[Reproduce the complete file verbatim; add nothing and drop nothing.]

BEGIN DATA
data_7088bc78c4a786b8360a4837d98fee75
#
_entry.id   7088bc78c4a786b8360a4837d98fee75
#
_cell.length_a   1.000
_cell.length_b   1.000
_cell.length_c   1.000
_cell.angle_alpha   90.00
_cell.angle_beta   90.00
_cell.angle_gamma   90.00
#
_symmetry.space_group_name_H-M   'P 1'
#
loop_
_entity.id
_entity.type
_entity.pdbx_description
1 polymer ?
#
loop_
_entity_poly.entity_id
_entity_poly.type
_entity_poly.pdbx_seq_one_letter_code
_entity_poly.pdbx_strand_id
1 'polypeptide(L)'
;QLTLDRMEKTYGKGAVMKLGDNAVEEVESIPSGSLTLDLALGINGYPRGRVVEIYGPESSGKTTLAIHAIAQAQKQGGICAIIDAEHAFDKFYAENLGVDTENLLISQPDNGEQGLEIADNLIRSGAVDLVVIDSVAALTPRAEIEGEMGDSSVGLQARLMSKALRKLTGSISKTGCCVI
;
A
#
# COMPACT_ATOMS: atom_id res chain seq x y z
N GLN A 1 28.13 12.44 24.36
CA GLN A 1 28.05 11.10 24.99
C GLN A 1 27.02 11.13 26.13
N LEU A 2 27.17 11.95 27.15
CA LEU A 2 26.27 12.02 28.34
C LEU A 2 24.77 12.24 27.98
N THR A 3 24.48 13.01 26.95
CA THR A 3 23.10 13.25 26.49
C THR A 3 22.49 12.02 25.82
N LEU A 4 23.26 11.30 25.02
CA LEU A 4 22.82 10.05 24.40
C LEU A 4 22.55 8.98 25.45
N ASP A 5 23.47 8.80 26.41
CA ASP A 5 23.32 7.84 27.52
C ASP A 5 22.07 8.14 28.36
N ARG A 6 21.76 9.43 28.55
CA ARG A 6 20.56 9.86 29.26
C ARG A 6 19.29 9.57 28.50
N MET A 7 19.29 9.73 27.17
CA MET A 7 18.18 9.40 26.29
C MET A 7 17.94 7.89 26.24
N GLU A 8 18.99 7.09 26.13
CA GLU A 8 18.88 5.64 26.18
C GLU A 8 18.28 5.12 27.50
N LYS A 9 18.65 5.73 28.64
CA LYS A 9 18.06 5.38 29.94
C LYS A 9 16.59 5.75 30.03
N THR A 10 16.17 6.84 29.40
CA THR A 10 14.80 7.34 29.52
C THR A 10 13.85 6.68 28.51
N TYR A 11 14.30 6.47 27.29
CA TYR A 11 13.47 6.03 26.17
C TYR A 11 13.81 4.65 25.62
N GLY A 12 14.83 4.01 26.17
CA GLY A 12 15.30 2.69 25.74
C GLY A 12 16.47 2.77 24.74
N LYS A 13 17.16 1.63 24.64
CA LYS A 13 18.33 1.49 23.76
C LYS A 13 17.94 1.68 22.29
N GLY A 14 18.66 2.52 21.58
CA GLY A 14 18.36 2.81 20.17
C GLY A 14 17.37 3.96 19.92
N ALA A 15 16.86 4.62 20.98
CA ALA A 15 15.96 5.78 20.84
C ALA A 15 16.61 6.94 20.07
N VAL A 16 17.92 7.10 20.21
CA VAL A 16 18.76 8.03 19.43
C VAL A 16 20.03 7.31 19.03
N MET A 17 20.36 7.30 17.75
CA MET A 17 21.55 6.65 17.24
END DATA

data_7088bc78c4a786b8360a4837d98fee75
#
_entry.id   7088bc78c4a786b8360a4837d98fee75
#
_cell.length_a   1.000
_cell.length_b   1.000
_cell.length_c   1.000
_cell.angle_alpha   90.00
_cell.angle_beta   90.00
_cell.angle_gamma   90.00
#
_symmetry.space_group_name_H-M   'P 1'
#
loop_
_entity.id
_entity.type
_entity.pdbx_description
1 polymer ?
#
loop_
_entity_poly.entity_id
_entity_poly.type
_entity_poly.pdbx_seq_one_letter_code
_entity_poly.pdbx_strand_id
1 'polypeptide(L)'
;QLTLDRMEKTYGKGAVMKLGDNAVEEVESIPSGSLTLDLALGINGYPRGRVVEIYGPESSGKTTLAIHAIAQAQKQGGICAIIDAEHAFDKFYAENLGVDTENLLISQPDNGEQGLEIADNLIRSGAVDLVVIDSVAALTPRAEIEGEMGDSSVGLQARLMSKALRKLTGSISKTGCCVI
;
A
#
# COMPACT_ATOMS: atom_id res chain seq x y z
N GLN A 1 28.13 12.44 24.36
CA GLN A 1 28.05 11.10 24.99
C GLN A 1 27.02 11.13 26.13
N LEU A 2 27.17 11.95 27.15
CA LEU A 2 26.27 12.02 28.34
C LEU A 2 24.77 12.24 27.98
N THR A 3 24.48 13.01 26.95
CA THR A 3 23.10 13.25 26.49
C THR A 3 22.49 12.02 25.82
N LEU A 4 23.26 11.30 25.02
CA LEU A 4 22.82 10.05 24.40
C LEU A 4 22.55 8.98 25.45
N ASP A 5 23.47 8.80 26.41
CA ASP A 5 23.32 7.84 27.52
C ASP A 5 22.07 8.14 28.36
N ARG A 6 21.76 9.43 28.55
CA ARG A 6 20.56 9.86 29.26
C ARG A 6 19.29 9.57 28.50
N MET A 7 19.29 9.73 27.17
CA MET A 7 18.18 9.40 26.29
C MET A 7 17.94 7.89 26.24
N GLU A 8 18.99 7.09 26.13
CA GLU A 8 18.88 5.64 26.18
C GLU A 8 18.28 5.12 27.50
N LYS A 9 18.65 5.73 28.64
CA LYS A 9 18.06 5.38 29.94
C LYS A 9 16.59 5.75 30.03
N THR A 10 16.17 6.84 29.40
CA THR A 10 14.80 7.34 29.52
C THR A 10 13.85 6.68 28.51
N TYR A 11 14.30 6.47 27.29
CA TYR A 11 13.47 6.03 26.17
C TYR A 11 13.81 4.65 25.62
N GLY A 12 14.83 4.01 26.17
CA GLY A 12 15.30 2.69 25.74
C GLY A 12 16.47 2.77 24.74
N LYS A 13 17.16 1.63 24.64
CA LYS A 13 18.33 1.49 23.76
C LYS A 13 17.94 1.68 22.29
N GLY A 14 18.66 2.52 21.58
CA GLY A 14 18.36 2.81 20.17
C GLY A 14 17.37 3.96 19.92
N ALA A 15 16.86 4.62 20.98
CA ALA A 15 15.96 5.78 20.84
C ALA A 15 16.61 6.94 20.07
N VAL A 16 17.92 7.10 20.21
CA VAL A 16 18.76 8.03 19.43
C VAL A 16 20.03 7.31 19.03
N MET A 17 20.36 7.30 17.75
CA MET A 17 21.55 6.65 17.24